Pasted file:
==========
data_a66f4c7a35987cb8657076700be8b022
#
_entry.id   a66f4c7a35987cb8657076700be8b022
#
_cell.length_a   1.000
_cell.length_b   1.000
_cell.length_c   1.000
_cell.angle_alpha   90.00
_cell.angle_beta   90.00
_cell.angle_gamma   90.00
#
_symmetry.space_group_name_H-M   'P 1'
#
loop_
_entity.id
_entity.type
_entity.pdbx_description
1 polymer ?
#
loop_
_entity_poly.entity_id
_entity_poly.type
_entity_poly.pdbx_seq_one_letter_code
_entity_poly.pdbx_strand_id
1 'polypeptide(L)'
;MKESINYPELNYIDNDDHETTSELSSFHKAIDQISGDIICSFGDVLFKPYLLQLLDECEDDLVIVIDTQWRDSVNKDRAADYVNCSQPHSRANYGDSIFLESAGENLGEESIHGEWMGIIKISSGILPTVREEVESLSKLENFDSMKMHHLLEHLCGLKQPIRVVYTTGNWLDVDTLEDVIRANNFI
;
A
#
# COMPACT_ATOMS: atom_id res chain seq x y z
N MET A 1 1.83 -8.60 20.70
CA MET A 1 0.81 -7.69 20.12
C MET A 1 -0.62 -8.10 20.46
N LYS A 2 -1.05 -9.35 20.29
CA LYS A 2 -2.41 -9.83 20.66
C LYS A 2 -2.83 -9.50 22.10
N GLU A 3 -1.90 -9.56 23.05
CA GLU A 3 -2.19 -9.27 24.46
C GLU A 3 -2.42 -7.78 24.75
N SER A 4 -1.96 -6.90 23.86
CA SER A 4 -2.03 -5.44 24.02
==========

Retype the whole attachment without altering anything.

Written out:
data_a66f4c7a35987cb8657076700be8b022
#
_entry.id   a66f4c7a35987cb8657076700be8b022
#
_cell.length_a   1.000
_cell.length_b   1.000
_cell.length_c   1.000
_cell.angle_alpha   90.00
_cell.angle_beta   90.00
_cell.angle_gamma   90.00
#
_symmetry.space_group_name_H-M   'P 1'
#
loop_
_entity.id
_entity.type
_entity.pdbx_description
1 polymer ?
#
loop_
_entity_poly.entity_id
_entity_poly.type
_entity_poly.pdbx_seq_one_letter_code
_entity_poly.pdbx_strand_id
1 'polypeptide(L)'
;MKESINYPELNYIDNDDHETTSELSSFHKAIDQISGDIICSFGDVLFKPYLLQLLDECEDDLVIVIDTQWRDSVNKDRAADYVNCSQPHSRANYGDSIFLESAGENLGEESIHGEWMGIIKISSGILPTVREEVESLSKLENFDSMKMHHLLEHLCGLKQPIRVVYTTGNWLDVDTLEDVIRANNFI
;
A
#
# COMPACT_ATOMS: atom_id res chain seq x y z
N MET A 1 1.83 -8.60 20.70
CA MET A 1 0.81 -7.69 20.12
C MET A 1 -0.62 -8.10 20.46
N LYS A 2 -1.05 -9.35 20.29
CA LYS A 2 -2.41 -9.83 20.66
C LYS A 2 -2.83 -9.50 22.10
N GLU A 3 -1.90 -9.56 23.05
CA GLU A 3 -2.19 -9.27 24.46
C GLU A 3 -2.42 -7.78 24.75
N SER A 4 -1.96 -6.90 23.86
CA SER A 4 -2.03 -5.44 24.02